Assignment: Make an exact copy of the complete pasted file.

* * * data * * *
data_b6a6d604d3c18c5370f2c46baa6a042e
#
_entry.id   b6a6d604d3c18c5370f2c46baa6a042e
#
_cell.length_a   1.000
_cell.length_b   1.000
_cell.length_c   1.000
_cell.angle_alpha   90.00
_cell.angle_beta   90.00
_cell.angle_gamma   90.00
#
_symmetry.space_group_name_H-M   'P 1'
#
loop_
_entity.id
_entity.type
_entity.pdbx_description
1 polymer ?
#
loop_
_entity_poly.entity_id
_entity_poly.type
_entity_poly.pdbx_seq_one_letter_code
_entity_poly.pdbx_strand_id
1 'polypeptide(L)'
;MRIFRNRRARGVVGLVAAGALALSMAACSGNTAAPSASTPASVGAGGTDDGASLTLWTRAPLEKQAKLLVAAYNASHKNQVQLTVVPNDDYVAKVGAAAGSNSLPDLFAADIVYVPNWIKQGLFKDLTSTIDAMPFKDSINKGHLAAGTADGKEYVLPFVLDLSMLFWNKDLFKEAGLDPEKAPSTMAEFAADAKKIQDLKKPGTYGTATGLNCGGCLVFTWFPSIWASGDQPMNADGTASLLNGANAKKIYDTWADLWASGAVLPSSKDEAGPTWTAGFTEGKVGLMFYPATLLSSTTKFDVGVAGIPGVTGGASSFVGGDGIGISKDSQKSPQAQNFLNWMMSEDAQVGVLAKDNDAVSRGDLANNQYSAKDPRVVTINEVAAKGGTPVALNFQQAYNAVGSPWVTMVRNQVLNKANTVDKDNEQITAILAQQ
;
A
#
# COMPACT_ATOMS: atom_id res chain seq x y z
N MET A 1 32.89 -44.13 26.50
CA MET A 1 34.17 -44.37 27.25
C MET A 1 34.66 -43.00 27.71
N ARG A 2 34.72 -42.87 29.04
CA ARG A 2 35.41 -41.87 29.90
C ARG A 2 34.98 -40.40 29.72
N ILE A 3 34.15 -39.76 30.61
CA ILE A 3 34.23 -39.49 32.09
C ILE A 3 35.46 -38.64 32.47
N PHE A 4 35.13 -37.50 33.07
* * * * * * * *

data_b6a6d604d3c18c5370f2c46baa6a042e
#
_entry.id   b6a6d604d3c18c5370f2c46baa6a042e
#
_cell.length_a   1.000
_cell.length_b   1.000
_cell.length_c   1.000
_cell.angle_alpha   90.00
_cell.angle_beta   90.00
_cell.angle_gamma   90.00
#
_symmetry.space_group_name_H-M   'P 1'
#
loop_
_entity.id
_entity.type
_entity.pdbx_description
1 polymer ?
#
loop_
_entity_poly.entity_id
_entity_poly.type
_entity_poly.pdbx_seq_one_letter_code
_entity_poly.pdbx_strand_id
1 'polypeptide(L)'
;MRIFRNRRARGVVGLVAAGALALSMAACSGNTAAPSASTPASVGAGGTDDGASLTLWTRAPLEKQAKLLVAAYNASHKNQVQLTVVPNDDYVAKVGAAAGSNSLPDLFAADIVYVPNWIKQGLFKDLTSTIDAMPFKDSINKGHLAAGTADGKEYVLPFVLDLSMLFWNKDLFKEAGLDPEKAPSTMAEFAADAKKIQDLKKPGTYGTATGLNCGGCLVFTWFPSIWASGDQPMNADGTASLLNGANAKKIYDTWADLWASGAVLPSSKDEAGPTWTAGFTEGKVGLMFYPATLLSSTTKFDVGVAGIPGVTGGASSFVGGDGIGISKDSQKSPQAQNFLNWMMSEDAQVGVLAKDNDAVSRGDLANNQYSAKDPRVVTINEVAAKGGTPVALNFQQAYNAVGSPWVTMVRNQVLNKANTVDKDNEQITAILAQQ
;
A
#
# COMPACT_ATOMS: atom_id res chain seq x y z
N MET A 1 32.89 -44.13 26.50
CA MET A 1 34.17 -44.37 27.25
C MET A 1 34.66 -43.00 27.71
N ARG A 2 34.72 -42.87 29.04
CA ARG A 2 35.41 -41.87 29.90
C ARG A 2 34.98 -40.40 29.72
N ILE A 3 34.15 -39.76 30.61
CA ILE A 3 34.23 -39.49 32.09
C ILE A 3 35.46 -38.64 32.47
N PHE A 4 35.13 -37.50 33.07